Maintenance items over the years include rebuilding the exhaust system and replacing the air induction ducting system between the filter and carburetor. I also replaced the flush-style fuel filler caps with the umbrella style, preventing rain water ingestion around the seals.
Cowl flap hinges develop wear, requiring replacement to prevent inadvertent departure from the aircraft. All the rubber fuel tank connections have been replaced, as have the cowl fasteners with stainless hardware.
I think 182R ownership is made easier because it is basically the same airframe as being manufactured today. Parts are available from Cessna and other sources.
I usually operate the engine at 2400 RPM and 20 inches of MP. This results in a true airspeed of 125 knots at 5000 feet, burning about 12 GPH leaned to 50 degrees on the rich side of peak EGT.
One thing to remember about the 182 is the potential for carburetor icing, made easier with a standard carburetor venturi temp gauge. Another thing I learned early on was to aggressively lean the carburetor during all ground operations to prevent a rich idle mixture.
The aircraft is an excellent hauler with an empty weight of 1829 pounds as configured. Landings are made shorter with 40 degrees of flaps, when required, but you might want to add a bit of power in the flare just before touchdown when using full flaps. Those landings can then be greased just like the other flap settings.
I was a first-time plane buyer in spring of 1998. While I had gotten my pilot certificate as a teenager in 1971, I had not flown since 1973.
As a low-time pilot I needed simplicity, and for commuting I needed speed, dispatch reliability and some-weather-flying capability. Since I like small airfields and dirt strips, good prop clearance and good short field performance was wanted. As I would be taking it all over the U.S., I wanted any mechanic to be able to take care of it.
As I would be taking friends and family, I needed four seats. As I had some money (but not a lot), I needed a plane that was affordable to acquire and operate. All in, this is a perfect specification for a legacy Cessna 182. I ultimately purchased N9339G, a 1972 P-model. After new paint and interior, it’s now N314PY.
An instrument, commercial and multi-engine rated pilot, I initially flew it 200 hours per year, but for the past eight years I average around 100 hours per year flying it most weekends, including traveling with my wife to visit friends. Other times I fly to practice instrument approaches or basic airmanship. I still have not gotten tired of steep turns, stalls or precision power-off landings in this airplane.
As I have been using the plane fairly seriously, I have slowly been upgrading. It is now a particularly capable 182, especially with the Texas Skyways O-550 engine upgrade. At 5000 to 8000 feet, it burns 15 GPH (ROP) at 145 knots true. At 17,500 feet I see 9 GPH and 115 knots true. This is useful when heading east. The aircraft has tremendous high density altitude performance.
With the 40 degrees of flaps and the AoA system, plus the 182’s fat wing, I can fly it safely at 50 knots. This makes getting in and out of 1500-foot airfields comfortable. Perhaps a better pilot could reliably go even shorter.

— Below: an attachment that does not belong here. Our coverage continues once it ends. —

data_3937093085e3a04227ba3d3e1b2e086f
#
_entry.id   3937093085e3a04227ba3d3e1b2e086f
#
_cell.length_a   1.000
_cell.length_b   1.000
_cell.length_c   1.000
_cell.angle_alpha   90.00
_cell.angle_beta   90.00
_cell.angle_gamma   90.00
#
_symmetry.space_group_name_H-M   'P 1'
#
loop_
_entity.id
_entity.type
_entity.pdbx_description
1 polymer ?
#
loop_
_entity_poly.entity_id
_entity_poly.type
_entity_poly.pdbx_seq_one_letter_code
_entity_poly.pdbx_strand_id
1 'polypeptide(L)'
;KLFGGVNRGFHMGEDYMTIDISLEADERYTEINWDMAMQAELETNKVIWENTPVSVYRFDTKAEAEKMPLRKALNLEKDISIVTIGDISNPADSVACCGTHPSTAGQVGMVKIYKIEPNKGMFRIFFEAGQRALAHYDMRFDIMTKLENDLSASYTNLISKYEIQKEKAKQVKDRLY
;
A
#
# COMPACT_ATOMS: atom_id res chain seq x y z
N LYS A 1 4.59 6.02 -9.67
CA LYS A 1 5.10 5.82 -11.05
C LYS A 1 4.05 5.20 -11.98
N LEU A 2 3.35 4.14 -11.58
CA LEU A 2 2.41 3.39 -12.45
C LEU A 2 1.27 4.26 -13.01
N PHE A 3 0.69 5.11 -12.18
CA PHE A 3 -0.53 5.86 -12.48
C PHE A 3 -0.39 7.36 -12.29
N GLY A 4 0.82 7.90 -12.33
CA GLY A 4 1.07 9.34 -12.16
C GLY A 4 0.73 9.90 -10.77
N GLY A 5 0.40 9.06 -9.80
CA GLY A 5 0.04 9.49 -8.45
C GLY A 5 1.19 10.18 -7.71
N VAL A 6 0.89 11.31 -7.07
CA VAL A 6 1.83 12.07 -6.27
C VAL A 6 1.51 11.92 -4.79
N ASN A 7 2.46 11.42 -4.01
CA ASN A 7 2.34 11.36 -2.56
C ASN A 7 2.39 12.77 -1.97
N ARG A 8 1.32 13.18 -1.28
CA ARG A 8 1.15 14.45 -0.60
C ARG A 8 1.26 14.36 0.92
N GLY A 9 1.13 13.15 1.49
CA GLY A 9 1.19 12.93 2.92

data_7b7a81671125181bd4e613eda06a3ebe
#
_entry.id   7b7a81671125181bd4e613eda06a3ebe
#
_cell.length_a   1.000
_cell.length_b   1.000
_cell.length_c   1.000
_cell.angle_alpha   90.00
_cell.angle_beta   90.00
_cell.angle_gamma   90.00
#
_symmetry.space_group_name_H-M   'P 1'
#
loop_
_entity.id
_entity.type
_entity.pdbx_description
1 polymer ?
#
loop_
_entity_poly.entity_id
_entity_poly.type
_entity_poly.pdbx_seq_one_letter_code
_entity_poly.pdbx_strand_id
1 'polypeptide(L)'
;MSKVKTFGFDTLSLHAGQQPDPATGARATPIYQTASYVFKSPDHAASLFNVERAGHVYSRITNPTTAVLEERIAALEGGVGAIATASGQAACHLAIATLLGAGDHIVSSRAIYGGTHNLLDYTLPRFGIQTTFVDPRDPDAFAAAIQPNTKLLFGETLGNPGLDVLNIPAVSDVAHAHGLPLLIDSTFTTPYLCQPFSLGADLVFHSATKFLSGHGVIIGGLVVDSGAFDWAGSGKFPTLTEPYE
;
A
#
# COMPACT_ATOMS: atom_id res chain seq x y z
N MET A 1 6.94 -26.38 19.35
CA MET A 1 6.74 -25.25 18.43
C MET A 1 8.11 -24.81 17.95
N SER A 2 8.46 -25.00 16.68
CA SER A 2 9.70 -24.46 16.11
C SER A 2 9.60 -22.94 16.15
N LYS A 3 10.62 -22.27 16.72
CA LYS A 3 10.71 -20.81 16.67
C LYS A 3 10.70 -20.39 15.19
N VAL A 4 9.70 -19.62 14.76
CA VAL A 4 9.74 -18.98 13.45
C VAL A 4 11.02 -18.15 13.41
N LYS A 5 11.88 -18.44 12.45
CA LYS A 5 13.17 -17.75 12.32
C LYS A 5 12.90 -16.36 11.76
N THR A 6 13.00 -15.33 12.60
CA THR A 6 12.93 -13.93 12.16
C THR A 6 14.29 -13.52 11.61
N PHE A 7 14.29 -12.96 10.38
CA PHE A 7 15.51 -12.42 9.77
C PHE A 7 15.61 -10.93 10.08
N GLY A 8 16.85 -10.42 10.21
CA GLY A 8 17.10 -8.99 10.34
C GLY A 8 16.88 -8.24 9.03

The aircraft has Flint extended range fuel tanks in the last internal wing bay, for a total of 102 gallons usable, instead of 79. The additional two hours of endurance adds utility.
During a major avionics upgrade, I had all the 1972 vintage wiring removed and replaced with modern wires and pullable circuit breakers, in addition to replacing all of the antennas, signal cable and connectors—beautifully done and reliable, too. I also added a 70-amp alternator.
Avionics mods include a Garmin GNS530W, SL30, S-Tec 30, Angle of Attack system, Avidyne EX500 MFD with approach charting, TAS and TIS traffic systems, EDM800 engine monitor, Aspen PFD with synthetic vision. I don’t recommend the $2000-plus Aspen ESV software upgrade. It’s just not engineered right to be useful, in my opinion.
The cowling and wingtip dual HID pulsating recognition lights are useful, however. When in continuous mode, they are plenty bright enough to land at unlighted fields.
The aircraft has a TKC deicing system. It’s not approved for known icing, of course, but it enables me to fly through New England all winter with just the occasional cancellation—something you can’t otherwise do. As the TKS fuel tank make access to the empennage difficult, I had a DER approve a rear access panel.
My longest nonstop trip in N314PY was 10.5 hours from Flagstaff, Arizona, to Teterboro, New Jersey. This included two picnics at 17,500 feet and three restroom breaks (the 182 gives lots of space for easy maneuvering inside.) I landed with 45 minutes of fuel remaining. My longest wander was two weeks as far north as I could still find drums of 100LL. I made it to Resolute, Pond Inlet and Qikiqtarjuaq.
I now fly without the wheel pants installed. I like the improved view (one of the benefits of a high wing, in addition to easier access and staying out of the rain), and maybe take a one- to two-knot hit.
As you can see, sort of everything about this 182 has been swapped/replaced/improved. The airframe is clean and I treat it with Corrosion X every other year to keep it that way.
I can’t think of any downside to my Skylane. I fly it at night, in weather, with passengers—although though not all three simultaneously. Like any plane, you have to keep up with maintenance. That’s not cheap, but as most every mechanic can work on a 182, it is about as reasonable as an airplane can be.
My honest all-in cost is $18,000 for the first hour of the year. Insurance is $2900 for $170,000 on the hull and $1 million smooth through USAIG, and brokered by Sutton James in Connecticut. My hangar is $4500 per year, oil and small stuff is $1000, annual inspections around $2000, capital costs are around $5000. Then there are database upgrades at $1000-plus, $1000 for training, plus imperative magazines like Aviation Consumer. After all that, add $125 per hour—$75 for gas and $25 for engine and prop reserve.
If I had known for real how much plane ownership would really cost (I think real all-in cost for my annual 100 hours is $30,000) I would not have bought the plane.
But, if I had known how much I absolutely love everything about flying and owning the plane, I not only would for sure have gone ahead, but would have done so a decade earlier.
A legacy 182 is a fabulously balanced machine. I’m 18 years into this now and still loving it.